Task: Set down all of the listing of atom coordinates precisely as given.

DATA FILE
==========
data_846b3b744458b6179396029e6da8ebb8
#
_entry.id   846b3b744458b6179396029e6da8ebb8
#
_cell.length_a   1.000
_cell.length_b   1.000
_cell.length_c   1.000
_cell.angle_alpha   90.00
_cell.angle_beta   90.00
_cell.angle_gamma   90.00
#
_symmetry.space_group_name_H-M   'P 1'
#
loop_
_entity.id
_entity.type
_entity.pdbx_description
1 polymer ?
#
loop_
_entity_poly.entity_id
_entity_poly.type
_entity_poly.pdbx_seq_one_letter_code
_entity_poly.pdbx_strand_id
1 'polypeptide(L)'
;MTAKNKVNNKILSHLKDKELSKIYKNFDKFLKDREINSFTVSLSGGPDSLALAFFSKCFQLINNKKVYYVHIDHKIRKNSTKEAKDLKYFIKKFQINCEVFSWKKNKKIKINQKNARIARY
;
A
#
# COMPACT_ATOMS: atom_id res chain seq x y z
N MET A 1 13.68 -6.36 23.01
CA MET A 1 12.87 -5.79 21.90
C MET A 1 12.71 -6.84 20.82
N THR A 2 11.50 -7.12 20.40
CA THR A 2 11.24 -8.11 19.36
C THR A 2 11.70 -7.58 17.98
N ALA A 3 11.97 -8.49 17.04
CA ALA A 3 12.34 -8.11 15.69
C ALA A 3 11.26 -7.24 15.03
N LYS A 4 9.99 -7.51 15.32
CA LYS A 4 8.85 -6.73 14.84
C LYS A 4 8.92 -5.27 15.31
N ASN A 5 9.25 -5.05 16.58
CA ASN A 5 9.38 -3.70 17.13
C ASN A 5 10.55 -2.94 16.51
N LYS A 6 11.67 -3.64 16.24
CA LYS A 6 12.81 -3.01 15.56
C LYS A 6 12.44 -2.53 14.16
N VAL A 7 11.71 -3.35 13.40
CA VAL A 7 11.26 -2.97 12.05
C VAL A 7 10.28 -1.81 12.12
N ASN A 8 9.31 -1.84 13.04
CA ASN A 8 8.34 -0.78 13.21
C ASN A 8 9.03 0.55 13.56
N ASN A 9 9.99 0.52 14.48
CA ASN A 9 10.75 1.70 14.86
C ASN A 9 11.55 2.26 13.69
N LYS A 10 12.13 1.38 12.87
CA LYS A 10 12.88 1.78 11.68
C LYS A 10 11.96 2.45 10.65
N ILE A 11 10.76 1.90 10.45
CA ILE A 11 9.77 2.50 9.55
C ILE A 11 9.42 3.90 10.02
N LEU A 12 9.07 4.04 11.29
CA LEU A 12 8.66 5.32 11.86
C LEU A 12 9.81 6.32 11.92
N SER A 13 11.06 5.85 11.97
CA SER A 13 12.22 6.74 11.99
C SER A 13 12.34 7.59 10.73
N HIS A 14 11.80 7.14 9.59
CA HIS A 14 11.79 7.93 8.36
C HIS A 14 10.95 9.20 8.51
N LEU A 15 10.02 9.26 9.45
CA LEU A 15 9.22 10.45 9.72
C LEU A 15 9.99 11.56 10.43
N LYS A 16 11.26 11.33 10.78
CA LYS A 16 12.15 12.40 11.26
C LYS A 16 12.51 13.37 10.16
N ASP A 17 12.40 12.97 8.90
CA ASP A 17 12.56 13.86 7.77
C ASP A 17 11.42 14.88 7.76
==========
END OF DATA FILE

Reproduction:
data_846b3b744458b6179396029e6da8ebb8
#
_entry.id   846b3b744458b6179396029e6da8ebb8
#
_cell.length_a   1.000
_cell.length_b   1.000
_cell.length_c   1.000
_cell.angle_alpha   90.00
_cell.angle_beta   90.00
_cell.angle_gamma   90.00
#
_symmetry.space_group_name_H-M   'P 1'
#
loop_
_entity.id
_entity.type
_entity.pdbx_description
1 polymer ?
#
loop_
_entity_poly.entity_id
_entity_poly.type
_entity_poly.pdbx_seq_one_letter_code
_entity_poly.pdbx_strand_id
1 'polypeptide(L)'
;MTAKNKVNNKILSHLKDKELSKIYKNFDKFLKDREINSFTVSLSGGPDSLALAFFSKCFQLINNKKVYYVHIDHKIRKNSTKEAKDLKYFIKKFQINCEVFSWKKNKKIKINQKNARIARY
;
A
#
# COMPACT_ATOMS: atom_id res chain seq x y z
N MET A 1 13.68 -6.36 23.01
CA MET A 1 12.87 -5.79 21.90
C MET A 1 12.71 -6.84 20.82
N THR A 2 11.50 -7.12 20.40
CA THR A 2 11.24 -8.11 19.36
C THR A 2 11.70 -7.58 17.98
N ALA A 3 11.97 -8.49 17.04
CA ALA A 3 12.34 -8.11 15.69
C ALA A 3 11.26 -7.24 15.03
N LYS A 4 9.99 -7.51 15.32
CA LYS A 4 8.85 -6.73 14.84
C LYS A 4 8.92 -5.27 15.31
N ASN A 5 9.25 -5.05 16.58
CA ASN A 5 9.38 -3.70 17.13
C ASN A 5 10.55 -2.94 16.51
N LYS A 6 11.67 -3.64 16.24
CA LYS A 6 12.81 -3.01 15.56
C LYS A 6 12.44 -2.53 14.16
N VAL A 7 11.71 -3.35 13.40
CA VAL A 7 11.26 -2.97 12.05
C VAL A 7 10.28 -1.81 12.12
N ASN A 8 9.31 -1.84 13.04
CA ASN A 8 8.34 -0.78 13.21
C ASN A 8 9.03 0.55 13.56
N ASN A 9 9.99 0.52 14.48
CA ASN A 9 10.75 1.70 14.86
C ASN A 9 11.55 2.26 13.69
N LYS A 10 12.13 1.38 12.87
CA LYS A 10 12.88 1.78 11.68
C LYS A 10 11.96 2.45 10.65
N ILE A 11 10.76 1.90 10.45
CA ILE A 11 9.77 2.50 9.55
C ILE A 11 9.42 3.90 10.02
N LEU A 12 9.07 4.04 11.29
CA LEU A 12 8.66 5.32 11.86
C LEU A 12 9.81 6.32 11.92
N SER A 13 11.06 5.85 11.97
CA SER A 13 12.22 6.74 11.99
C SER A 13 12.34 7.59 10.73
N HIS A 14 11.80 7.14 9.59
CA HIS A 14 11.79 7.93 8.36
C HIS A 14 10.95 9.20 8.51
N LEU A 15 10.02 9.26 9.45
CA LEU A 15 9.22 10.45 9.72
C LEU A 15 9.99 11.56 10.43
N LYS A 16 11.26 11.33 10.78
CA LYS A 16 12.15 12.40 11.26
C LYS A 16 12.51 13.37 10.16
N ASP A 17 12.40 12.97 8.90
CA ASP A 17 12.56 13.86 7.77
C ASP A 17 11.42 14.88 7.76